Prioritize Your Bug Requests by Helping the Development Team

Have you ever worked at a company with an in-house development team? Then you know developers are always busy and have a ton of work on their backlog. That’s something that won’t change in the upcoming years, unfortunately.

In this article, I share my thoughts on how we can make it as easy as possible for the development teams to understand our bug requests so that they are able to prioritize, plan and get more things done.

Here is a quick overview of where this article is about.

Step 1: Understand the Product

The first step is to understand the product. What is the product? A product is something that is created through a process and that provides benefits to a specific market. In our case, this could be a SaaS website or e-commerce platform, for example.

Within the product you have a core, it’s the basic part that the product can’t function without. Take Uber, for example, one of the features they have is that you can see where the Uber driver is. What happens if that’s broken? The right answer is nothing, it’s a nice feature to have that builds on top of the core of the product. The core product of Uber is that you can get a driver from your specific location to somewhere else.

Everything that’s broken but isn’t related to the core product has less priority than things that are broken and are needed to keep the product going. An example of such functionality can be payment options. If payment isn’t working, your users can’t do the payment, and you don’t have revenue coming in. Your users can’t buy the thing they want, so they’ll leave. You might never get them back from this point. This has a direct impact on the business.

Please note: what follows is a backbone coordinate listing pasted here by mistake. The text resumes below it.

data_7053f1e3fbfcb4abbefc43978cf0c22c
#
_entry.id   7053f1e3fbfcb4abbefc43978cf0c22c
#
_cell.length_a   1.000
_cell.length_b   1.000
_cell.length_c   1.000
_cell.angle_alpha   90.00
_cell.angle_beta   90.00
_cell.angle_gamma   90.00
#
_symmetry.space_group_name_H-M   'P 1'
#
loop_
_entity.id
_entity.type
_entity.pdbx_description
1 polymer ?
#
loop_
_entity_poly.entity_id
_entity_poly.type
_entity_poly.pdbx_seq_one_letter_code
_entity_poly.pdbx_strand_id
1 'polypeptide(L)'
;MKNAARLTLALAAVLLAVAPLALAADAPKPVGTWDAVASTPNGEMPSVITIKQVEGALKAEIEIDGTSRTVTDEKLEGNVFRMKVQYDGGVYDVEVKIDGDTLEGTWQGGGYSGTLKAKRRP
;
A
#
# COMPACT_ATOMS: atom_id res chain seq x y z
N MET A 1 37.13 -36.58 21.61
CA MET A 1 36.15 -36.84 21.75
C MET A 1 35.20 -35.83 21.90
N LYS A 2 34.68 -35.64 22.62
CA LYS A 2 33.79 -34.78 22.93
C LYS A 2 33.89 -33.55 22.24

In short, think about what the core of the product is and what isn’t. This way, you can start prioritizing yourself before you even contact the product owner or the development team.


  • Write down what the core of the product is
  • Bugs that break the core of the product have the highest priority
  • Bugs that don’t affect the core of the product have less priority

Step 2: Define the Problem (Bug requests)

Now you’ve learned a little about the ‘product’. The next step is what you probably often already do. You want something from the development. Let’s start with defining the problem and what the development team needs in order to reproduce the bug, so they can fix it.

The first step to take bug requests is by writing down the bug you’ve found. Do this as clearly and detailed as possible including date, time, browser, device and the URL.


  • Explaining the problem
  • Date & Time
  • Browser (and size if it’s not full screen)
  • Device
  • URL
  • Input (optional)
  • Screenshot (if possible)

For example, I’ve found that the search form on our homepage isn’t working anymore. The form itself isn’t the problem, but something goes wrong when I try to submit the search. I tried this on 23-03-2020 in the Chrome browser on a mobile device. This is the URL of the page: My input was the date 04-04-2020 to 06-04-2020, after selecting these days I’ve submitted the form.

Step 3: Research

You’ve written down the problem, now it’s time to research the bug. This is important because it saves development time. For example, check if this problem occurs on other pages and other domains (if you have multiple). Does this always happen, in all browsers? Have you tried incognito or a browser that you don’t use often? Did you deactivate all ad blockers?